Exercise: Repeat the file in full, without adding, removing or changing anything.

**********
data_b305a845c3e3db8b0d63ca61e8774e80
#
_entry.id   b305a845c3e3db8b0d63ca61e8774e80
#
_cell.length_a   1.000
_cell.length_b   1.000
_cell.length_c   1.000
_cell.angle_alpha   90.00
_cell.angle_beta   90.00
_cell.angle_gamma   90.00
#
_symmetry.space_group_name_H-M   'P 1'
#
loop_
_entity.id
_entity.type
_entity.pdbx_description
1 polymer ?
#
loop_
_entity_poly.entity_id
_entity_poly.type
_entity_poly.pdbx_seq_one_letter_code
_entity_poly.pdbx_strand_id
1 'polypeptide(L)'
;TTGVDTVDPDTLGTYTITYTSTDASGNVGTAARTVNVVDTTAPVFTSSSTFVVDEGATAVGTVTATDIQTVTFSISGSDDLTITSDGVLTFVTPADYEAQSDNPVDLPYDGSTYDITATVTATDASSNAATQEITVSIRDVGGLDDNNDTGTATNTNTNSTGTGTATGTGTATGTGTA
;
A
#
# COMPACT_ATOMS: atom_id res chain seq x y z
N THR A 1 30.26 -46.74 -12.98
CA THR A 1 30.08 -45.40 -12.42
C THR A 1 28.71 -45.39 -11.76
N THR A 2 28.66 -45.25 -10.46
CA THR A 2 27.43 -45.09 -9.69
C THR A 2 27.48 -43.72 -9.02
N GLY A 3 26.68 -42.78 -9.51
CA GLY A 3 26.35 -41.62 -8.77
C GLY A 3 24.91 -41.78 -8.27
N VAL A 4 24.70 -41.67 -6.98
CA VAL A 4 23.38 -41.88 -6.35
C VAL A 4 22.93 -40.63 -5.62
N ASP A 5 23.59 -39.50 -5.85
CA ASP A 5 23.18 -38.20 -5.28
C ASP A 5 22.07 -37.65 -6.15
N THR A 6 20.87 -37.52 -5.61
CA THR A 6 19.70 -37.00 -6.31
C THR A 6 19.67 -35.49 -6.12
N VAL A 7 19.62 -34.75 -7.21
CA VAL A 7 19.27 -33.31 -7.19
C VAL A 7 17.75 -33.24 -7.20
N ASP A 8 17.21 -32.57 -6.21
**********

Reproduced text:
data_b305a845c3e3db8b0d63ca61e8774e80
#
_entry.id   b305a845c3e3db8b0d63ca61e8774e80
#
_cell.length_a   1.000
_cell.length_b   1.000
_cell.length_c   1.000
_cell.angle_alpha   90.00
_cell.angle_beta   90.00
_cell.angle_gamma   90.00
#
_symmetry.space_group_name_H-M   'P 1'
#
loop_
_entity.id
_entity.type
_entity.pdbx_description
1 polymer ?
#
loop_
_entity_poly.entity_id
_entity_poly.type
_entity_poly.pdbx_seq_one_letter_code
_entity_poly.pdbx_strand_id
1 'polypeptide(L)'
;TTGVDTVDPDTLGTYTITYTSTDASGNVGTAARTVNVVDTTAPVFTSSSTFVVDEGATAVGTVTATDIQTVTFSISGSDDLTITSDGVLTFVTPADYEAQSDNPVDLPYDGSTYDITATVTATDASSNAATQEITVSIRDVGGLDDNNDTGTATNTNTNSTGTGTATGTGTATGTGTA
;
A
#
# COMPACT_ATOMS: atom_id res chain seq x y z
N THR A 1 30.26 -46.74 -12.98
CA THR A 1 30.08 -45.40 -12.42
C THR A 1 28.71 -45.39 -11.76
N THR A 2 28.66 -45.25 -10.46
CA THR A 2 27.43 -45.09 -9.69
C THR A 2 27.48 -43.72 -9.02
N GLY A 3 26.68 -42.78 -9.51
CA GLY A 3 26.35 -41.62 -8.77
C GLY A 3 24.91 -41.78 -8.27
N VAL A 4 24.70 -41.67 -6.98
CA VAL A 4 23.38 -41.88 -6.35
C VAL A 4 22.93 -40.63 -5.62
N ASP A 5 23.59 -39.50 -5.85
CA ASP A 5 23.18 -38.20 -5.28
C ASP A 5 22.07 -37.65 -6.15
N THR A 6 20.87 -37.52 -5.61
CA THR A 6 19.70 -37.00 -6.31
C THR A 6 19.67 -35.49 -6.12
N VAL A 7 19.62 -34.75 -7.21
CA VAL A 7 19.27 -33.31 -7.19
C VAL A 7 17.75 -33.24 -7.20
N ASP A 8 17.21 -32.57 -6.21